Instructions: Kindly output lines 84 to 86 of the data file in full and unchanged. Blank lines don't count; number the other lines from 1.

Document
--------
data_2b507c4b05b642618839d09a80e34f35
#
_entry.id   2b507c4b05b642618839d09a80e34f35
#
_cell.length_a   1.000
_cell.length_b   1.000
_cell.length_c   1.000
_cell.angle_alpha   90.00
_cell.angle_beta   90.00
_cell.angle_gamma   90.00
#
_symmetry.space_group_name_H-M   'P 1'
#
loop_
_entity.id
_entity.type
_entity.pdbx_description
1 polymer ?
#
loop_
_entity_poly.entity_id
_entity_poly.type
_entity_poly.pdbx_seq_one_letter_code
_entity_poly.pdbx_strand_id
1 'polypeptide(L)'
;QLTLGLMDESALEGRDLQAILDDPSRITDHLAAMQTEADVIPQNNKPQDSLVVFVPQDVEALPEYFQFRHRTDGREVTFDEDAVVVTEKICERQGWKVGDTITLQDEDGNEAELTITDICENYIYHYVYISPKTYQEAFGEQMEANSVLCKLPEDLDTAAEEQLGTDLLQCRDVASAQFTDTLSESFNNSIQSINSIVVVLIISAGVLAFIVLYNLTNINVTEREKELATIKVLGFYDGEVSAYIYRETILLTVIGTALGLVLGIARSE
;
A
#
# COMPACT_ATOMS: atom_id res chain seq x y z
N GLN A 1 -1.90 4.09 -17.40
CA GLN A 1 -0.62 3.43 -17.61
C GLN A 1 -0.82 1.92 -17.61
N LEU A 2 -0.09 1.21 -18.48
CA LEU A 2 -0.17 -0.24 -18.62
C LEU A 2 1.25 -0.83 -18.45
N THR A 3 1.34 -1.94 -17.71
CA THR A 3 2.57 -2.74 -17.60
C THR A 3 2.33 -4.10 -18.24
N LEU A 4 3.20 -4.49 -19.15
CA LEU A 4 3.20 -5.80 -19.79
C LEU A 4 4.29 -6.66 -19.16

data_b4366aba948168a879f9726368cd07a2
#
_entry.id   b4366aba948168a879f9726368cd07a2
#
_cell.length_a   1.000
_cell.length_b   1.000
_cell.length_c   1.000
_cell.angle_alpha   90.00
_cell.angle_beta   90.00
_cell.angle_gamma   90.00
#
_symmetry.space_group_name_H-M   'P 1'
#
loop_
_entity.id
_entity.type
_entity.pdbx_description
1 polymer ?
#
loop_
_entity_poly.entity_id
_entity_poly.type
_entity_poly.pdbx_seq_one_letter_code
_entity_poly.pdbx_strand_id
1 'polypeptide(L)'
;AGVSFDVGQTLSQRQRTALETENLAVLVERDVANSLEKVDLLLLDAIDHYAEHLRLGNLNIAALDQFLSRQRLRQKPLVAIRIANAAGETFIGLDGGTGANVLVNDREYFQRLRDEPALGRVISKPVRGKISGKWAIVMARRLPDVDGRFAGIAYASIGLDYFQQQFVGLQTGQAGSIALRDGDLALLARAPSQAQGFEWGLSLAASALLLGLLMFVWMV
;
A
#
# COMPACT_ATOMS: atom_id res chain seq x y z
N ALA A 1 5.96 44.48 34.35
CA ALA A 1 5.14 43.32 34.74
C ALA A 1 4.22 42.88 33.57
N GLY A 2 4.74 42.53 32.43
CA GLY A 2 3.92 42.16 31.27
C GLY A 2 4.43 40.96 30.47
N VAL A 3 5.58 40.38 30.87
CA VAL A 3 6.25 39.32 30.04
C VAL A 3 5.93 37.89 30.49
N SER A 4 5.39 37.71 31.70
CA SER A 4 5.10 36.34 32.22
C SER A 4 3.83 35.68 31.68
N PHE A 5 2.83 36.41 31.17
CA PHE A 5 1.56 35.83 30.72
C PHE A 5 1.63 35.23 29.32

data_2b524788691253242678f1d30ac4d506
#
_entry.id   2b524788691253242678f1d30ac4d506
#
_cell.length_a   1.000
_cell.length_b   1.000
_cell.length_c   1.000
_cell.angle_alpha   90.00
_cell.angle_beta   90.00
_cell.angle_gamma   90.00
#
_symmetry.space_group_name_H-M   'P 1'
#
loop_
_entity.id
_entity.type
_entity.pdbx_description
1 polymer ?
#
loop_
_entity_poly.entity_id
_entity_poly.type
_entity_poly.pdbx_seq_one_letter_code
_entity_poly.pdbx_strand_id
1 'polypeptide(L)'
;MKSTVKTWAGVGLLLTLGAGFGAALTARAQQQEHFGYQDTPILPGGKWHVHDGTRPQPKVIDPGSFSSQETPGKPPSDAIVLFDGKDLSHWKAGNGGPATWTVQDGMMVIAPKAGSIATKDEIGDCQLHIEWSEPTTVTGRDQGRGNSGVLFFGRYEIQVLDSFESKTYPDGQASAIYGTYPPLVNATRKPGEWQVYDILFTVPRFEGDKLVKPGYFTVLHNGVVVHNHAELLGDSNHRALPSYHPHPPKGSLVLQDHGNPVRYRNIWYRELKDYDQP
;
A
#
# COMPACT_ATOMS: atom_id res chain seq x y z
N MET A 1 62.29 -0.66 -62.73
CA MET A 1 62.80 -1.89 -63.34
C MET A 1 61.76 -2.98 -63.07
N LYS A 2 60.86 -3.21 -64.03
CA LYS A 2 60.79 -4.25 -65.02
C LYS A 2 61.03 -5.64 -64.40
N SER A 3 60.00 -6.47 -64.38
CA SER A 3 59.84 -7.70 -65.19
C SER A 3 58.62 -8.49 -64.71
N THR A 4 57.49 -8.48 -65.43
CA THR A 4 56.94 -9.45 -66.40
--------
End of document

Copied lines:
C SER A 4 3.83 35.68 31.68
N PHE A 5 2.83 36.41 31.17
CA PHE A 5 1.56 35.83 30.72